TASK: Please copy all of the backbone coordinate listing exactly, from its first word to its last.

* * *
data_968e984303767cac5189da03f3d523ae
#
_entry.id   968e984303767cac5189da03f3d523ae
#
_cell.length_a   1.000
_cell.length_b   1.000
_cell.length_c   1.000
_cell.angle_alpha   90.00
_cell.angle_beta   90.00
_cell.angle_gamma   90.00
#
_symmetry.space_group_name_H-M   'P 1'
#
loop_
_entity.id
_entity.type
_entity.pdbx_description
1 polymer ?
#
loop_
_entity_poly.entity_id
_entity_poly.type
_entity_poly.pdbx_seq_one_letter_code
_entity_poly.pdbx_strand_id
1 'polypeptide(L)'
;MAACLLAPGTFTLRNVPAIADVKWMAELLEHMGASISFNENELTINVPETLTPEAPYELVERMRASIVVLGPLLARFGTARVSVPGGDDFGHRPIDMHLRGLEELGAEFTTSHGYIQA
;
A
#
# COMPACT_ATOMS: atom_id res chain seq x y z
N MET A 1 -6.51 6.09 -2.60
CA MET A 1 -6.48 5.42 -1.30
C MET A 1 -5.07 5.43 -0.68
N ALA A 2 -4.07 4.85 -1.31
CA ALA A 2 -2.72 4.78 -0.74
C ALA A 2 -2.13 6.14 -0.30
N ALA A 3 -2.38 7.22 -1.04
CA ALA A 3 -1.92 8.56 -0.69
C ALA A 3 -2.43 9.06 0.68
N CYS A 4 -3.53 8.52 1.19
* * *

data_968e984303767cac5189da03f3d523ae
#
_entry.id   968e984303767cac5189da03f3d523ae
#
_cell.length_a   1.000
_cell.length_b   1.000
_cell.length_c   1.000
_cell.angle_alpha   90.00
_cell.angle_beta   90.00
_cell.angle_gamma   90.00
#
_symmetry.space_group_name_H-M   'P 1'
#
loop_
_entity.id
_entity.type
_entity.pdbx_description
1 polymer ?
#
loop_
_entity_poly.entity_id
_entity_poly.type
_entity_poly.pdbx_seq_one_letter_code
_entity_poly.pdbx_strand_id
1 'polypeptide(L)'
;MAACLLAPGTFTLRNVPAIADVKWMAELLEHMGASISFNENELTINVPETLTPEAPYELVERMRASIVVLGPLLARFGTARVSVPGGDDFGHRPIDMHLRGLEELGAEFTTSHGYIQA
;
A
#
# COMPACT_ATOMS: atom_id res chain seq x y z
N MET A 1 -6.51 6.09 -2.60
CA MET A 1 -6.48 5.42 -1.30
C MET A 1 -5.07 5.43 -0.68
N ALA A 2 -4.07 4.85 -1.31
CA ALA A 2 -2.72 4.78 -0.74
C ALA A 2 -2.13 6.14 -0.30
N ALA A 3 -2.38 7.22 -1.04
CA ALA A 3 -1.92 8.56 -0.69
C ALA A 3 -2.43 9.06 0.68
N CYS A 4 -3.53 8.52 1.19